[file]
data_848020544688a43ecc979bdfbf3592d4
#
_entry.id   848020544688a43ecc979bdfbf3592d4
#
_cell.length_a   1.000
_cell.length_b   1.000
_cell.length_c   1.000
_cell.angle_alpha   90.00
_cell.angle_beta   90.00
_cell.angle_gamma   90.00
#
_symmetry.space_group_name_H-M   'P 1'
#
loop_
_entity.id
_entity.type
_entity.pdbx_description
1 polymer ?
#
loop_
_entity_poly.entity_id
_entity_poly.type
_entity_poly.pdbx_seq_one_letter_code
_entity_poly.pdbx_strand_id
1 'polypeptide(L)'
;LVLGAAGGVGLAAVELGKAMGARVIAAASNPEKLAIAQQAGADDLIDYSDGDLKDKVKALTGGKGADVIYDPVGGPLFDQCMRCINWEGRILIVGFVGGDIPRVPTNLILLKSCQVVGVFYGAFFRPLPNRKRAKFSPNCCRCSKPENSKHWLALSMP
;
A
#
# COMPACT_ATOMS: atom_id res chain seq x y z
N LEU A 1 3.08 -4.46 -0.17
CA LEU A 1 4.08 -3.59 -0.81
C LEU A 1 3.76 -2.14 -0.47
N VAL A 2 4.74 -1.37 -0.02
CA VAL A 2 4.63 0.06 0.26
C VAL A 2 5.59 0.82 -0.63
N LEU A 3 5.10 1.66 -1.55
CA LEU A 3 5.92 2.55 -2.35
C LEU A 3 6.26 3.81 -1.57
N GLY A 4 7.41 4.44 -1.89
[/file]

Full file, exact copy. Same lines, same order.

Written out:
data_848020544688a43ecc979bdfbf3592d4
#
_entry.id   848020544688a43ecc979bdfbf3592d4
#
_cell.length_a   1.000
_cell.length_b   1.000
_cell.length_c   1.000
_cell.angle_alpha   90.00
_cell.angle_beta   90.00
_cell.angle_gamma   90.00
#
_symmetry.space_group_name_H-M   'P 1'
#
loop_
_entity.id
_entity.type
_entity.pdbx_description
1 polymer ?
#
loop_
_entity_poly.entity_id
_entity_poly.type
_entity_poly.pdbx_seq_one_letter_code
_entity_poly.pdbx_strand_id
1 'polypeptide(L)'
;LVLGAAGGVGLAAVELGKAMGARVIAAASNPEKLAIAQQAGADDLIDYSDGDLKDKVKALTGGKGADVIYDPVGGPLFDQCMRCINWEGRILIVGFVGGDIPRVPTNLILLKSCQVVGVFYGAFFRPLPNRKRAKFSPNCCRCSKPENSKHWLALSMP
;
A
#
# COMPACT_ATOMS: atom_id res chain seq x y z
N LEU A 1 3.08 -4.46 -0.17
CA LEU A 1 4.08 -3.59 -0.81
C LEU A 1 3.76 -2.14 -0.47
N VAL A 2 4.74 -1.37 -0.02
CA VAL A 2 4.63 0.06 0.26
C VAL A 2 5.59 0.82 -0.63
N LEU A 3 5.10 1.66 -1.55
CA LEU A 3 5.92 2.55 -2.35
C LEU A 3 6.26 3.81 -1.57
N GLY A 4 7.41 4.44 -1.89